Using the inconsistency index (I2) and Q statistics, the heterogeneity test of included studies was measured. A random-effects model was used when the heterogeneity test indicated a significant difference (P < 0.10 and I2 > 50%); otherwise, a fixed-effects model was used. The logarithmic transformation would make it obey or close to the normal distribution if the initial rate did not obey so as to improve the reliability of the combined results. We calculated the respective incident of SSEH with its 95% confidence interval (CI) for each study and further generated a pooled incidence and 95%CI [26, 27].

Subgroup analysis was performed referring to sex, surgical indication, site, approach, minimally invasive surgery, and delayed onset. Subgroup pooled incidence was compared between groups using the Chi-square test. A sensitivity analysis was performed to assess the robustness of the primary results. The potential publication and selective reporting bias were assessed using Egger's regression test and a funnel plot. All statistical analyses were conducted by R 4.02 software (, and P value < 0.05 was considered statistical significance.


Study selection

A total of 1702 studies were screened from the electronic databases. After the removal of duplicates (760), there were 942 unique citations. The remaining 37 articles are screened after reading abstracts. Finally, through reading the complete text, 40 studies were assessed for eligibility, including 15 articles identified by supplementary manual-searching of reference lists. Figure 1 illustrates the study selection process.

Fig. 1
figure 1

Flow diagram of the search process in this meta-analysis

Study characteristics

The meta-analysis included 40 studies with a total of 164,934 patients enrolled, and SSEH demanding surgical intervention following spinal surgery was noted in 580 patients. The essential characteristics of the included articles in our study are presented in Table 1.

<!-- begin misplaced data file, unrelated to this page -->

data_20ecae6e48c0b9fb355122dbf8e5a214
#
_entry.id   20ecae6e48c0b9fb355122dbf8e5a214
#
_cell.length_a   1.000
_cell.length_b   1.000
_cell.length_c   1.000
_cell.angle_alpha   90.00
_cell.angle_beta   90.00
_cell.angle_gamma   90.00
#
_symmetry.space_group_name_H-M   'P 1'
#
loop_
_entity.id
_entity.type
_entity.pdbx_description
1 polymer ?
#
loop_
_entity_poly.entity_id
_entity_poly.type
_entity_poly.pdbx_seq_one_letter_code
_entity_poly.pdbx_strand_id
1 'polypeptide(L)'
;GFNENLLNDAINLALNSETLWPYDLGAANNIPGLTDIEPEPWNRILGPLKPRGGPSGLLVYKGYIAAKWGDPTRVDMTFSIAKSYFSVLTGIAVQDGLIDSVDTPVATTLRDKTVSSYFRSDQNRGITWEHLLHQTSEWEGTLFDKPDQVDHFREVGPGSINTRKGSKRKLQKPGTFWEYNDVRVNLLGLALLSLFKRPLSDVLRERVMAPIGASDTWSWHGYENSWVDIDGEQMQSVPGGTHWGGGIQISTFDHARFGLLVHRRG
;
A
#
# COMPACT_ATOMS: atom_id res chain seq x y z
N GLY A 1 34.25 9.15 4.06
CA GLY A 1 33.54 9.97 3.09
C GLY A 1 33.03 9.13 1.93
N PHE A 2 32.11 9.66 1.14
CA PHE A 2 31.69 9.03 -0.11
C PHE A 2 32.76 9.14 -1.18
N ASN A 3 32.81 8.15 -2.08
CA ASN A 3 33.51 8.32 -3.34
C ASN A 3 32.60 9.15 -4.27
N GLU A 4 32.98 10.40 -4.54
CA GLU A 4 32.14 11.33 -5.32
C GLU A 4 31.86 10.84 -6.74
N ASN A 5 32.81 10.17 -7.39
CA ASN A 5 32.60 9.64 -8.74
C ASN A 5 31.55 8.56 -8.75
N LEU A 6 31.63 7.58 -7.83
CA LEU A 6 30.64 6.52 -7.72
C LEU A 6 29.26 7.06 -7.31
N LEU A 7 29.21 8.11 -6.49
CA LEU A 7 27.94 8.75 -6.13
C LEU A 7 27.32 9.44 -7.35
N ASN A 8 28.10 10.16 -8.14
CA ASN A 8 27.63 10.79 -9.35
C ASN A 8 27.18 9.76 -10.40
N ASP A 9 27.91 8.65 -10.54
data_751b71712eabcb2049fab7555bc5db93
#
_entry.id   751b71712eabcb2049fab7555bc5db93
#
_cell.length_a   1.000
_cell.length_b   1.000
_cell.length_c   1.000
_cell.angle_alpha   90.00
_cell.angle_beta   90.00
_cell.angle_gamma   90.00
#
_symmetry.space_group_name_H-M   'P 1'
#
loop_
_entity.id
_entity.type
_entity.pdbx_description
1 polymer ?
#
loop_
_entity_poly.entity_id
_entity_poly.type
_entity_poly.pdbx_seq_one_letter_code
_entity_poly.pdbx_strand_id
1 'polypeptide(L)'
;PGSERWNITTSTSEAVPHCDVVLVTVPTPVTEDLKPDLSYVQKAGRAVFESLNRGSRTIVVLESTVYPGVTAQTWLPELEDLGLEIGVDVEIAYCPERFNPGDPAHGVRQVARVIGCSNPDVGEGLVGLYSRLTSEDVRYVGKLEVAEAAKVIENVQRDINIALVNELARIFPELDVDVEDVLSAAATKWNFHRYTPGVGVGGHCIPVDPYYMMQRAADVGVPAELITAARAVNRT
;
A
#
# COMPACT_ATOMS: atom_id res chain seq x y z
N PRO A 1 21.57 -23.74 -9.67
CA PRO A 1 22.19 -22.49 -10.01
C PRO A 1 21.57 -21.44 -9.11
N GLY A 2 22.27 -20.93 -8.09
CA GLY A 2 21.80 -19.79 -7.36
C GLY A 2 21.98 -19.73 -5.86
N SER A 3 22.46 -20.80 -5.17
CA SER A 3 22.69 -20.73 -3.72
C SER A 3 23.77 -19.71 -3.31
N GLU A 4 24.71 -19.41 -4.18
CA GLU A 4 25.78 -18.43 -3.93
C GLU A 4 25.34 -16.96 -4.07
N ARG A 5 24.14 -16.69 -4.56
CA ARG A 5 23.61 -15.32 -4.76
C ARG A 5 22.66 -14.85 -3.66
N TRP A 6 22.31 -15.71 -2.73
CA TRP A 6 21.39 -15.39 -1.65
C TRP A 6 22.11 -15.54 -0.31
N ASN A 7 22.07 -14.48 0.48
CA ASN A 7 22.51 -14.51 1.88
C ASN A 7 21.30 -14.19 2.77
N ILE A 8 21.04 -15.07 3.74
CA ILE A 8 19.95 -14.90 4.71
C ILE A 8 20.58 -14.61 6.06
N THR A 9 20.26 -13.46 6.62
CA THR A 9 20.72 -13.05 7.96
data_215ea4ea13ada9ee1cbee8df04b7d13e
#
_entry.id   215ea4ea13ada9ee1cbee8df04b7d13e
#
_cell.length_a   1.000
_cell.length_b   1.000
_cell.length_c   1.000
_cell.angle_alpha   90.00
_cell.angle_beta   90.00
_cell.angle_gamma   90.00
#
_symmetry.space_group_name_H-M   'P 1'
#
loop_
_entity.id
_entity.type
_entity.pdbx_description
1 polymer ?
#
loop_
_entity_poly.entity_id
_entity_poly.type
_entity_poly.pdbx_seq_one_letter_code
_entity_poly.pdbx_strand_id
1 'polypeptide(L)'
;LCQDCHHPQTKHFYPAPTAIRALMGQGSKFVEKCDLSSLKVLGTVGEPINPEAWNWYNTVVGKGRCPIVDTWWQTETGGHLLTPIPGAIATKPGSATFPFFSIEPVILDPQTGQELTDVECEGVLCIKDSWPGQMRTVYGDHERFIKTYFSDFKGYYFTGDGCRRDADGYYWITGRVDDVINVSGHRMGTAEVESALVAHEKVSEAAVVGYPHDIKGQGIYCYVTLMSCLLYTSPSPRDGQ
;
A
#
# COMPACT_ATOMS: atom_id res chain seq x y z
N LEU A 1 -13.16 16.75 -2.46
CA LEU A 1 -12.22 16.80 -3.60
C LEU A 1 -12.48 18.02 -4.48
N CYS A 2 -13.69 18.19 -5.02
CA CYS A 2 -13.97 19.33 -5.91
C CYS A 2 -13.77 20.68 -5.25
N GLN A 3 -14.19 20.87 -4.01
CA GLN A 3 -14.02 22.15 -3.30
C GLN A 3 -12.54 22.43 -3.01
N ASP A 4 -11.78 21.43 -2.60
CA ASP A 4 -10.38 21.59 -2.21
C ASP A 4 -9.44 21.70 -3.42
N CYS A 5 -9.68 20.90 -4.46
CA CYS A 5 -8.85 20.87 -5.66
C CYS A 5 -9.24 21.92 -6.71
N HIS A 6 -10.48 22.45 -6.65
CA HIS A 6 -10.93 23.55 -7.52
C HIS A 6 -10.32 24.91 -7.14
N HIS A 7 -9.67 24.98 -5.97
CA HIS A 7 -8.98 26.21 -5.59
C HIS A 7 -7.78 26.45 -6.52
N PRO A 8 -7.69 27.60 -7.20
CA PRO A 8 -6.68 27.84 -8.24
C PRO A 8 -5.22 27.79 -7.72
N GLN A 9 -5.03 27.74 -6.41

Table 1 The essential characteristics of the included studies

Meta-analysis of overall incidence

The incidence of SSEH among the studies varied from 0.07 to 5.71%. The overall pooled incidence of SSEH computed as 0.52% (95% CI 0.004–0.007) was described in the Forest plot (Fig. 2) using the random-effects model, with critical heterogeneity of incidence observed.

Fig. 2
figure 2

Forest plot and the overall estimated of the incidence of SSEH by random-effects model

Subgroup analysis

The subgroup pooled SSEH incidence was summarized in Table 2 according to sex, surgical indication, surgical site, approach, minimally invasive surgery, delayed onset, anticoagulation. Moreover, the result of the heterogeneity test and Chi-square test was also shown.

Table 2 Subgroups analysis of the incidence of SSEH


Seven studies [7, 9, 10, 14, 28,29,30] were included for the analysis of SSEH occurrence between males and females. There were 5868 males and 7044 females, 31 males and 25 females had SSEH, and the pooled incidence of SSEH was 0.86% (95% CI 0.003–0.023, P < 0.01, I2 = 87%) in males, 0.68% (95% CI 0.003–0.017, P < 0.01, I2 = 84%) in females. There was no statistical difference between the two groups (χ2 = 0.11, P = 0.74). (Fig S1).


A total of 33,583 patients with degenerative disease were included in 15 studies [9, 17,18,19,20,21,22, 29, 31,32,33,34,35,36,37], including 228 patients with SSEH, and the incidence of SSEH was 1.12% (95% CI 0.006–0.020, P < 0.01, I2 = 91%). There was only one study on tumor [38] and deformity [39], respectively, so the meta-analysis could not be carried out. The incidence of SSEH among degenerative disease, tumor and deformity patients was significantly different (χ2 = 20.57, P < 0.01) with 16 of the 5421 patients developing SSEH in tumor group (0.30%, 95% CI 0.002–0.005) and 3 of the 102 patients occurring SSEH in deformity group (2.94%, 95% CI 0.006–0.084) (Fig S2).

Surgical site

The surgical sites were divided into cervical [8, 10, 11, 13, 14, 19, 28, 36, 37, 40,41,42,43,44,45], thoracic [8, 11, 13, 19, 28, 31, 40,41,42, 44,45,46] and lumbar [5, 8, 9, 11, 13, 16,17,18,19,20,21,22, 28, 29, 32,33,34,35, 40,41,42, 44,45,46] surgery with 15, 12 and 25 studies including 27,779, 16,897, 80,766 patients, respectively, and 72, 104 and 356 patients developed SSEH, respectively. The pooled incidence of SSEH was 0.32% (95% CI 0.002–0.005, P   < 0.01, I2 = 63%) for cervical surgery, 0.84% (95% CI 0.004–0.017, P < 0.01, I2 = 88%) for thoracic surgery, and 0.63% (95% CI 0.004–0.010, P < 0.01, I2 = 92%) for lumbar surgery. Statistical difference was found between the three groups (χ2 = 7.84, P < 0.05) (Fig S3).


The surgical approach was divided into the anterior and posterior approach, and minimally invasive surgery was not included. Four studies [14, 37, 40, 43] mentioned 24 patients developed SSEH in a total of 11,700 patients after anterior approach surgery, and the pooled incidence was 0.24% (95% CI 0.001–0.006, P < 0.01, I2 = 79%). The SSEH occurred in 235 of the 45,103 patients after posterior approach surgery with rate of 0.70% (95% CI 0.004–0.011, P < 0.01, I2 = 89%) in a total of 17 studies [5, 8,9,10,11, 14, 16,17,18, 21, 22, 28, 29, 31, 35, 39, 40]. There was statistical difference between the two groups (χ2 = 3.96, P < 0.05) (Fig S4).

Minimally invasive surgery